Anyway, we'll just have to see what tomorrow brings.
[Add comment]
Add your own message to the discussion
To insert a product link use the format: [[ASIN:ASIN product-title]] (What's this?)
Prompts for sign-in
 


Recent discussions in the Historical Fiction forum (801 discussions)

Discussion Replies Latest Post
Bar none the very best historical novels . . . . 8608 19 days ago
Historical Fiction WWII 244 24 days ago
Historical Fiction Author Interview June 16 0 25 days ago
Looking for historical fiction about New York City 55 29 days ago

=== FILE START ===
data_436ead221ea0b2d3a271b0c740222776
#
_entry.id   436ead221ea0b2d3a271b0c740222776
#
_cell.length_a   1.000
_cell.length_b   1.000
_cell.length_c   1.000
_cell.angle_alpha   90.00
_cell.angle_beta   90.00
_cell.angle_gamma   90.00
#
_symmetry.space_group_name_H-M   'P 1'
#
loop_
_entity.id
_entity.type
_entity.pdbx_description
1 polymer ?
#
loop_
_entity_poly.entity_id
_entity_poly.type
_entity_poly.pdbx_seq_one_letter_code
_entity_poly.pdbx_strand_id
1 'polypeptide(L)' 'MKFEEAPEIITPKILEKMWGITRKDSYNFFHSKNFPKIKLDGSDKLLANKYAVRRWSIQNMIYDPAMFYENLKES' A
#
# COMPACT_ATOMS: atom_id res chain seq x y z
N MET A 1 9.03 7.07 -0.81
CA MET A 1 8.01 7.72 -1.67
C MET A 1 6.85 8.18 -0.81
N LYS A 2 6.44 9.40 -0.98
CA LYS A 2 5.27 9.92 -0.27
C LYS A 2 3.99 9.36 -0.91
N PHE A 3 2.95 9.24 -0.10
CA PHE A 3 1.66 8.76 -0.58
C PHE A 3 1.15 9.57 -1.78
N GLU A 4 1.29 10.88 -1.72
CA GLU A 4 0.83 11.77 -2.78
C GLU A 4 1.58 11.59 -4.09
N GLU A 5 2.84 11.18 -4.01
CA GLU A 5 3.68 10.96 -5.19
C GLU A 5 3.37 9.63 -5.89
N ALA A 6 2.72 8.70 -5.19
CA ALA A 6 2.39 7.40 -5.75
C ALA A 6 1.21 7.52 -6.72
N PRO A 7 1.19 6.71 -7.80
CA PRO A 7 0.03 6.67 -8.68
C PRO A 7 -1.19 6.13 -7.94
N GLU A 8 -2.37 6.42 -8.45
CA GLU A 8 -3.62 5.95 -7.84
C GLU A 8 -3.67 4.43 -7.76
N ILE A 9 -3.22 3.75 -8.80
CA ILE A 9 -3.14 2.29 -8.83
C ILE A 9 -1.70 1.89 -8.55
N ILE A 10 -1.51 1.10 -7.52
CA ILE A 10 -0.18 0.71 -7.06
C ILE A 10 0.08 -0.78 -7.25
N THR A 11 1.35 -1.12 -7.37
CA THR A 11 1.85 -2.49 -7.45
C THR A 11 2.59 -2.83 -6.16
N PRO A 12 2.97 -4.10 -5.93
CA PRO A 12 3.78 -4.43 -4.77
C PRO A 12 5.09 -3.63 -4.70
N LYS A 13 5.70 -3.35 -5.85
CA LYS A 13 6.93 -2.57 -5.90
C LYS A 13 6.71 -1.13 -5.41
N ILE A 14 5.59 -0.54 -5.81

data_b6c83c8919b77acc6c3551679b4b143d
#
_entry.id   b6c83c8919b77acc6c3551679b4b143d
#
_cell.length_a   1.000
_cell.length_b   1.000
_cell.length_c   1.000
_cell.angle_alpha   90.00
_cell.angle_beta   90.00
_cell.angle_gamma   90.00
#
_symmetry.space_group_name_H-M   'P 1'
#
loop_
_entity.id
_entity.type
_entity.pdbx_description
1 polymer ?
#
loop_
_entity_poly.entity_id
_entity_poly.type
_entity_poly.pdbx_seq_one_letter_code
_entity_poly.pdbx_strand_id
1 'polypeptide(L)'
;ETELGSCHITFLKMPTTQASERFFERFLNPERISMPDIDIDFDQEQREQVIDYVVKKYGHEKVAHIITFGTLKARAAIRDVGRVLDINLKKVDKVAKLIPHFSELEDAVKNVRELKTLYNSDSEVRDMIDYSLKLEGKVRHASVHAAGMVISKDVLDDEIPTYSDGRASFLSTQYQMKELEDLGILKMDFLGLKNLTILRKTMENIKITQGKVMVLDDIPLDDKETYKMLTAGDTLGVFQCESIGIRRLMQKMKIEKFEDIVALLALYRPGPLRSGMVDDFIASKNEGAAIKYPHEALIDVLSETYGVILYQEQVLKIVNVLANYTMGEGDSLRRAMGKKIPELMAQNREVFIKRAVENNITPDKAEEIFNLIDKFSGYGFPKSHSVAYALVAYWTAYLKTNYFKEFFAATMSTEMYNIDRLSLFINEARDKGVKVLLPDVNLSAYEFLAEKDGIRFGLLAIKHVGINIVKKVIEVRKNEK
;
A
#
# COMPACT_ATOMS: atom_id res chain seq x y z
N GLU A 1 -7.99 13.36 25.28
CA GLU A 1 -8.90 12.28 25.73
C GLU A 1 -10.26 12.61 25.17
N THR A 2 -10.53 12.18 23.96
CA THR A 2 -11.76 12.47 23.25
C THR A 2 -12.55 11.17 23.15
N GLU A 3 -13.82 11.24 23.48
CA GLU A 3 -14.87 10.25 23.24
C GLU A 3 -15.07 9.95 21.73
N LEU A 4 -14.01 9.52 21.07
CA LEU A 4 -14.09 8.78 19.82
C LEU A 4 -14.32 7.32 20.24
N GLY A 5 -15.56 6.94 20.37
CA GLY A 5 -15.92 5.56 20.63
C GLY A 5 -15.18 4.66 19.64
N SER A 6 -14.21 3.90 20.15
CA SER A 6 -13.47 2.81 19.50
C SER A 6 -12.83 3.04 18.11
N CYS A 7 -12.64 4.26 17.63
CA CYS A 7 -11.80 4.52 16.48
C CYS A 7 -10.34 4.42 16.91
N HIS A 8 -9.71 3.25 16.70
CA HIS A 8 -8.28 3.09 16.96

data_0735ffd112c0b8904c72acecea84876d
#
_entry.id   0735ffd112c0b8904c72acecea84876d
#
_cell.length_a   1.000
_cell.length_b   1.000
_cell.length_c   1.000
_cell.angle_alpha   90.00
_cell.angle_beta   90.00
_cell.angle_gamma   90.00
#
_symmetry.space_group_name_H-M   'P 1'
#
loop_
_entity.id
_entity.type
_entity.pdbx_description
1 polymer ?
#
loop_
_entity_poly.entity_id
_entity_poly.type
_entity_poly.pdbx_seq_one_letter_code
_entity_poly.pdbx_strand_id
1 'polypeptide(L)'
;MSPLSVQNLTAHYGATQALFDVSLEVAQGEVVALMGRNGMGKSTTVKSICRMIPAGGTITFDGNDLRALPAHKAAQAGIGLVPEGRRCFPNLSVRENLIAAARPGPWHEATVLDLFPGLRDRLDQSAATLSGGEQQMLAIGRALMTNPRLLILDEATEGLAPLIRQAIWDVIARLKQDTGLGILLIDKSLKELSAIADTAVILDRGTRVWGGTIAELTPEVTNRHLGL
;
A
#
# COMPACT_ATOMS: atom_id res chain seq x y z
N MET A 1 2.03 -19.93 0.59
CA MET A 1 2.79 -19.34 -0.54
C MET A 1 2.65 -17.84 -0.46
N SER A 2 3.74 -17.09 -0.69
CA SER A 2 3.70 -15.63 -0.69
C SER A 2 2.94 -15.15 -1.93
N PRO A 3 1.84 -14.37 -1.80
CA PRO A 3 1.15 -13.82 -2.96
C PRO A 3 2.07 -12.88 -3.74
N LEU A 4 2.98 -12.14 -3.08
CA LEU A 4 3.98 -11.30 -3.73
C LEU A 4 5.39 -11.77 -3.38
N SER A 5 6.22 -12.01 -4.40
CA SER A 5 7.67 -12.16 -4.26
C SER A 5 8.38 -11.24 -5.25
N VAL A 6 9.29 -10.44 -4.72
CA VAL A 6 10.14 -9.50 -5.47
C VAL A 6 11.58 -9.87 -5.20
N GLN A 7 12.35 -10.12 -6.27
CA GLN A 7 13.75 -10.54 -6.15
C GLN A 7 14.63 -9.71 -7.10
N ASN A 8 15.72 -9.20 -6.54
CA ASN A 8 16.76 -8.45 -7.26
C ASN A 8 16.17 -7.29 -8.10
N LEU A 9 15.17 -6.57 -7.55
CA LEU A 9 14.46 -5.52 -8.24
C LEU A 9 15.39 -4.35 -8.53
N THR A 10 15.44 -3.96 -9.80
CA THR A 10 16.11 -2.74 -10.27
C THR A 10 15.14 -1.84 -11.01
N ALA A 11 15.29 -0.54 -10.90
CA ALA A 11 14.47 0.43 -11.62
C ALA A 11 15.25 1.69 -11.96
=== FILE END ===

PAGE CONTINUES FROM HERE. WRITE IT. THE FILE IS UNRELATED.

Historical Fiction set during the Revolutionary War 33 May 27, 2014
Any Multi-Generation Novel Recommendations? 27 May 25, 2014
Historical fiction other than U.S. or Europe 0 May 24, 2014
Need help remembering the title and/or the author 0 May 16, 2014
Zaira - a girl before her time by Patricia Borlenghi 0 May 13, 2014
Calling all authors of self-published historical novels -- or authors from small publishing companies 2369 May 7, 2014
What historical novel are you reading now? 359 Apr 17, 2014
Jewish historical fiction 71 Apr 17, 2014
 

This discussion

Discussion in:  Historical Fiction forum
Participants:  29
Total posts:  254
Initial post:  Jan 10, 2012
Latest post:  Mar 3, 2014

New! Receive e-mail when new posts are made.
Tracked by 6 customers

Search Customer Discussions